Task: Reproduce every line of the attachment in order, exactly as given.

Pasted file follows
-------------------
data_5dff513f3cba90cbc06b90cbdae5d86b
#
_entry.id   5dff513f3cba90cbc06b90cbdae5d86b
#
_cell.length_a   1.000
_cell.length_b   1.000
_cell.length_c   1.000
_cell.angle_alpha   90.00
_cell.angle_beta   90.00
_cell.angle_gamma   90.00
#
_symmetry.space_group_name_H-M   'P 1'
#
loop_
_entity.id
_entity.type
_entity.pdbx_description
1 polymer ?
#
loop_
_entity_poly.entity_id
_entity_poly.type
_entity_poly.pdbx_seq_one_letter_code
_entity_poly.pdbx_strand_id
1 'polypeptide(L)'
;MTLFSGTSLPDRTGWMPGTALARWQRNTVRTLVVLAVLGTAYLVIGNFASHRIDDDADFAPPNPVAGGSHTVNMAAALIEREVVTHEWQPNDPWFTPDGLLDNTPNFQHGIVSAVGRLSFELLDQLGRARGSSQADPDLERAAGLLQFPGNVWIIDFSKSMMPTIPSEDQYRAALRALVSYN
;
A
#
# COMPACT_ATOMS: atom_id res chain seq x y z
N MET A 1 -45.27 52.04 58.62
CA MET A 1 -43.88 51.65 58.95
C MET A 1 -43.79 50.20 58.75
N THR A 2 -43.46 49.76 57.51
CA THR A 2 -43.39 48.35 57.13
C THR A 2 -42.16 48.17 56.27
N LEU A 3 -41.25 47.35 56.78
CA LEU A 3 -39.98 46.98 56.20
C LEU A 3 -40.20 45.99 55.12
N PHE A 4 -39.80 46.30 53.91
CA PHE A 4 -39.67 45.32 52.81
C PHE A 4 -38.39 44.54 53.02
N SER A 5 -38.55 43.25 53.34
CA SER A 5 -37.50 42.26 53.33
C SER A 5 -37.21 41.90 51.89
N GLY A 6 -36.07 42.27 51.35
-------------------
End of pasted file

data_5dff513f3cba90cbc06b90cbdae5d86b
#
_entry.id   5dff513f3cba90cbc06b90cbdae5d86b
#
_cell.length_a   1.000
_cell.length_b   1.000
_cell.length_c   1.000
_cell.angle_alpha   90.00
_cell.angle_beta   90.00
_cell.angle_gamma   90.00
#
_symmetry.space_group_name_H-M   'P 1'
#
loop_
_entity.id
_entity.type
_entity.pdbx_description
1 polymer ?
#
loop_
_entity_poly.entity_id
_entity_poly.type
_entity_poly.pdbx_seq_one_letter_code
_entity_poly.pdbx_strand_id
1 'polypeptide(L)'
;MTLFSGTSLPDRTGWMPGTALARWQRNTVRTLVVLAVLGTAYLVIGNFASHRIDDDADFAPPNPVAGGSHTVNMAAALIEREVVTHEWQPNDPWFTPDGLLDNTPNFQHGIVSAVGRLSFELLDQLGRARGSSQADPDLERAAGLLQFPGNVWIIDFSKSMMPTIPSEDQYRAALRALVSYN
;
A
#
# COMPACT_ATOMS: atom_id res chain seq x y z
N MET A 1 -45.27 52.04 58.62
CA MET A 1 -43.88 51.65 58.95
C MET A 1 -43.79 50.20 58.75
N THR A 2 -43.46 49.76 57.51
CA THR A 2 -43.39 48.35 57.13
C THR A 2 -42.16 48.17 56.27
N LEU A 3 -41.25 47.35 56.78
CA LEU A 3 -39.98 46.98 56.20
C LEU A 3 -40.20 45.99 55.12
N PHE A 4 -39.80 46.30 53.91
CA PHE A 4 -39.67 45.32 52.81
C PHE A 4 -38.39 44.54 53.02
N SER A 5 -38.55 43.25 53.34
CA SER A 5 -37.50 42.26 53.33
C SER A 5 -37.21 41.90 51.89
N GLY A 6 -36.07 42.27 51.35